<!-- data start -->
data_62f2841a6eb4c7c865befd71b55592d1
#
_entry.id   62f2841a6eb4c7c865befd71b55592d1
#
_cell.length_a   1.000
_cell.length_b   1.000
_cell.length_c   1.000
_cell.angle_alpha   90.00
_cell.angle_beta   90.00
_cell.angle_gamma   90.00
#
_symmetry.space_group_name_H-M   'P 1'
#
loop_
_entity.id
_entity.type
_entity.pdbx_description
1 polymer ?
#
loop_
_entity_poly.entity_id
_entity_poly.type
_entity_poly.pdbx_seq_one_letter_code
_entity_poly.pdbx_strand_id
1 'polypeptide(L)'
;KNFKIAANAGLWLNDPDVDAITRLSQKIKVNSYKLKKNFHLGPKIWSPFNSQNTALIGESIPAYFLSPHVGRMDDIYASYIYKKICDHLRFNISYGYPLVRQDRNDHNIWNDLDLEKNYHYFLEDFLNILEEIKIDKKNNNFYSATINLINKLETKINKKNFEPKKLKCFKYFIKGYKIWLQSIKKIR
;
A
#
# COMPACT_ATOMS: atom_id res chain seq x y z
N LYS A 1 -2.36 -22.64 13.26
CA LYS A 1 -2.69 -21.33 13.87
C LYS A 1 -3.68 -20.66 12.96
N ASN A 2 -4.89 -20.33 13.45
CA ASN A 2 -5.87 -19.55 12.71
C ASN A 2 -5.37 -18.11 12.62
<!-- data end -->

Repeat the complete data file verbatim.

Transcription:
data_62f2841a6eb4c7c865befd71b55592d1
#
_entry.id   62f2841a6eb4c7c865befd71b55592d1
#
_cell.length_a   1.000
_cell.length_b   1.000
_cell.length_c   1.000
_cell.angle_alpha   90.00
_cell.angle_beta   90.00
_cell.angle_gamma   90.00
#
_symmetry.space_group_name_H-M   'P 1'
#
loop_
_entity.id
_entity.type
_entity.pdbx_description
1 polymer ?
#
loop_
_entity_poly.entity_id
_entity_poly.type
_entity_poly.pdbx_seq_one_letter_code
_entity_poly.pdbx_strand_id
1 'polypeptide(L)'
;KNFKIAANAGLWLNDPDVDAITRLSQKIKVNSYKLKKNFHLGPKIWSPFNSQNTALIGESIPAYFLSPHVGRMDDIYASYIYKKICDHLRFNISYGYPLVRQDRNDHNIWNDLDLEKNYHYFLEDFLNILEEIKIDKKNNNFYSATINLINKLETKINKKNFEPKKLKCFKYFIKGYKIWLQSIKKIR
;
A
#
# COMPACT_ATOMS: atom_id res chain seq x y z
N LYS A 1 -2.36 -22.64 13.26
CA LYS A 1 -2.69 -21.33 13.87
C LYS A 1 -3.68 -20.66 12.96
N ASN A 2 -4.89 -20.33 13.45
CA ASN A 2 -5.87 -19.55 12.71
C ASN A 2 -5.37 -18.11 12.62